Market signals are starting to reflect the urgency of making all financial flows consistent with a pathway toward low-carbon and climate-resilient development. However, much more ambition will be needed to avoid the most catastrophic effects of climate change.
The 2021 edition of Climate Policy Initiative’s Global Landscape of Climate Finance again provides the most comprehensive overview of global climate-related primary investment. We use two-year averages (2019 and 2020) to smooth out annual fluctuations in data.
Global climate finance flows reached USD 632 billion in 2019/2020, a 10% increase from 2017/2018. While public and private actors have steadily increased their climate investments in the past decade, the flows have largely plateaued in the last few years.
In comparison, annual climate finance flows in 2017/2018 were 24% higher than the average from 2015/2016, and in 2015/2016, climate finance grew at 25% compared to 2013/2014.
Overall, public actors provided the majority at 51% (USD 321 billion) of annual climate finance in 2019/2020.
Development financial institutions (DFIs) continued to provide the majority of public finance, contributing 68%, or USD 219 billion. National DFIs were still the largest group among these institutions, but compared to 2017/2018 their investments fell, while investments increased for others DFIs.
Tracked climate finance from government budgets and agencies increased 17% to USD 38 billion in 2019/2020, accounting for 12% of public flows.
Private actors provided USD 310 billion per year during 2019/2020, a 13% increase from the 2017/2018 average.
Corporate entities provide the largest share of private climate finance, but it has declined to 40%, from 57% previously. Commercial financial institutions are now the second largest source of private climate investment, accounting for 39%, up from 18% in 2017/2018.
Households remain the third largest share of annual climate finance, where spending increased to USD 55 billion. Climate finance from institutional investors and funds reduced 60% and 33% from 2017/2018, respectively.
USES AND SECTORS
The vast majority (90%) of tracked finance continues to flow towards activities for mitigation. Mitigation finance reached USD 571 billion in annual average in 2019/2020, while adaptation finance commitments totalled just USD 46 billion.
Adaptation finance did gain momentum, increasing 53% from 2017/2018. However, adaptation finance falls well short of the estimated USD 180 billion annual need (GCA, 2020) and continues to account for only a minor share of total climate finance (7%).
Public actors continue to account for the majority (98%) of tracked adaptation finance. The largest recipient of international adaptation finance is Sub-Saharan Africa.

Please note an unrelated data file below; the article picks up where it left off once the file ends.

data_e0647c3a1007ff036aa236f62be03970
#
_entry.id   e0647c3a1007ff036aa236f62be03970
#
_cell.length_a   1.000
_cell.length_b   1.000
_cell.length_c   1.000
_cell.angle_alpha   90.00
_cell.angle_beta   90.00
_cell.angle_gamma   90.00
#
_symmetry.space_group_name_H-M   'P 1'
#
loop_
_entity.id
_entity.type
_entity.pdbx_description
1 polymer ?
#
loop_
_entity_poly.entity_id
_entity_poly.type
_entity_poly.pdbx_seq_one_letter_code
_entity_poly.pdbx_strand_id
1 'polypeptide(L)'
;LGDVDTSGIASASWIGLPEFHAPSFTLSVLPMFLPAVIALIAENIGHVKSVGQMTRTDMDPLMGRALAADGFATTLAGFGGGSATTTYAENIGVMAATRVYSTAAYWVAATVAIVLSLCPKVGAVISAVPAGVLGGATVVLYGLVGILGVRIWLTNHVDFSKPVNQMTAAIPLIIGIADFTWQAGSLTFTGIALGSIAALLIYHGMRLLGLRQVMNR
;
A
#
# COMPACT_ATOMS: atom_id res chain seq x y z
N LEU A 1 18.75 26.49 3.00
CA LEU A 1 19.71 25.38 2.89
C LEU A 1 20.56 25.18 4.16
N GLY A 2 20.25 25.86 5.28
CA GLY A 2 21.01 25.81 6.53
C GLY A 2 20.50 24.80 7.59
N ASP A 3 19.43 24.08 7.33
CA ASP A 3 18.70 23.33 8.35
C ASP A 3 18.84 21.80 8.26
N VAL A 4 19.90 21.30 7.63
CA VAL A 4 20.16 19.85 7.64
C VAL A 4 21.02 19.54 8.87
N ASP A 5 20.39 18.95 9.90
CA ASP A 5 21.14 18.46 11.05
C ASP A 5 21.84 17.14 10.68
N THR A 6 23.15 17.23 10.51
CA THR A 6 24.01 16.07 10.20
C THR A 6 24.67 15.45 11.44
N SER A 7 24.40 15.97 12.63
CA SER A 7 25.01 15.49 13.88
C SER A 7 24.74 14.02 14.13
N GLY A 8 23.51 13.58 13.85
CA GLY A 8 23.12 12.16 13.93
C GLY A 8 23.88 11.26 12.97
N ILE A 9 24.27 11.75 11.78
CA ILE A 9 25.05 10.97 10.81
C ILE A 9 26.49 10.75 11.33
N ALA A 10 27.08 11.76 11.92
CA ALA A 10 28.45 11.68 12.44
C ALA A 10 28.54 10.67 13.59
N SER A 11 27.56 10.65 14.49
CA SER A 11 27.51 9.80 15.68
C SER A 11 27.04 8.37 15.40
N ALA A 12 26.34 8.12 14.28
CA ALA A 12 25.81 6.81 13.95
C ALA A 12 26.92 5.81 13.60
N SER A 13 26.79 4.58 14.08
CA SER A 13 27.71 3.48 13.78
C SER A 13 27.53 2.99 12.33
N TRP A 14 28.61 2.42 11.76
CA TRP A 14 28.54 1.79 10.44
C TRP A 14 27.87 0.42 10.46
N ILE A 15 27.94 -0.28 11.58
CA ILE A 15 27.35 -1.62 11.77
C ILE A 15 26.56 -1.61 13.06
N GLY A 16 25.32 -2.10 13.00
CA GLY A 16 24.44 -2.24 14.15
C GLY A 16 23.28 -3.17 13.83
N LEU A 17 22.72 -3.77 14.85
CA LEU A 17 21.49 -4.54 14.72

Energy and Transport
Renewable energy represented 51% of total climate finance in 2019/2020, most (69%) coming from the private sector.
Finance in transport reached an all-time high of USD 173 billion per yearin 2019/2020, accounting for 30% of mitigation climate finance –the second largest share of all climate finance after renewables. Low-carbon transport is the fastest-growing sector in 2019/2020 with an average increase of 23% compared to 2017/2018.
Climate finance raised and invested in the same country accounted for three-quarters of the tracked investments in 2019/2020. A majority (75%) of climate finance flows are concentrated in less than 25 countries in East Asia and Pacific, Western Europe, and North America.
Higher volumes of international flows from OECD to non-OECD countries and non-OECD to non-OECD countries were tracked, but COVID-19’s impact on climate finance is not yet fully reflected in our data.
While climate finance has reached record levels, current investment levels are nowhere near enough to limit global warming to 1.5 °C. Achieving net-zero will require all public and private actors to align their finance with the goals of the Paris Agreement. This is daunting, but it can be done through enabling policies and innovative financial solutions that follow the science.
The report outlines key recommendations to achieve this, outlined below.
The scale of finance must increase – this decade will make or break the transition to a sustainable, net zero world.
High-emissions investment continue to flow in key sectors, which are curbing the impact of new finance in climate mitigation and adaptation. Climate investment should count in the trillions, whereas fossil fuel investments should virtually stop in this decade.
Enabling policies and innovative financial solutions are needed to create bankable investment. With policy incentives that support low carbon shift, and due to falling technology costs, private climate mitigation finance at scale will make financial sense in most regions and sectors.
Public and private actors should prioritize data on credible climate action and impact on the ground.
Currently available disclosure initiatives fall short of providing standardized information on climate investment. Information on investment levels in adaptation, buildings, and industry sectors are scarce, and lack shared science-based standards. This information is essential in assessing collective progress, crafting effective policies, and directing finance where it will have the most impact.
We need credible and coordinated net zero commitments with clear transition plans, including interim goals.
Coordination across silos of public and private financial actors are needed to ensure coherence and impact on net zero and sustainability, in alignment with science and with support of civil society.
We must focus on the nexus between the environment, the economy, and the people.
The urgent ramping up of mitigation investments is imperative for developed economies, while building resilience and adaptative capacity should be the critical agenda of climate finance for developing economies.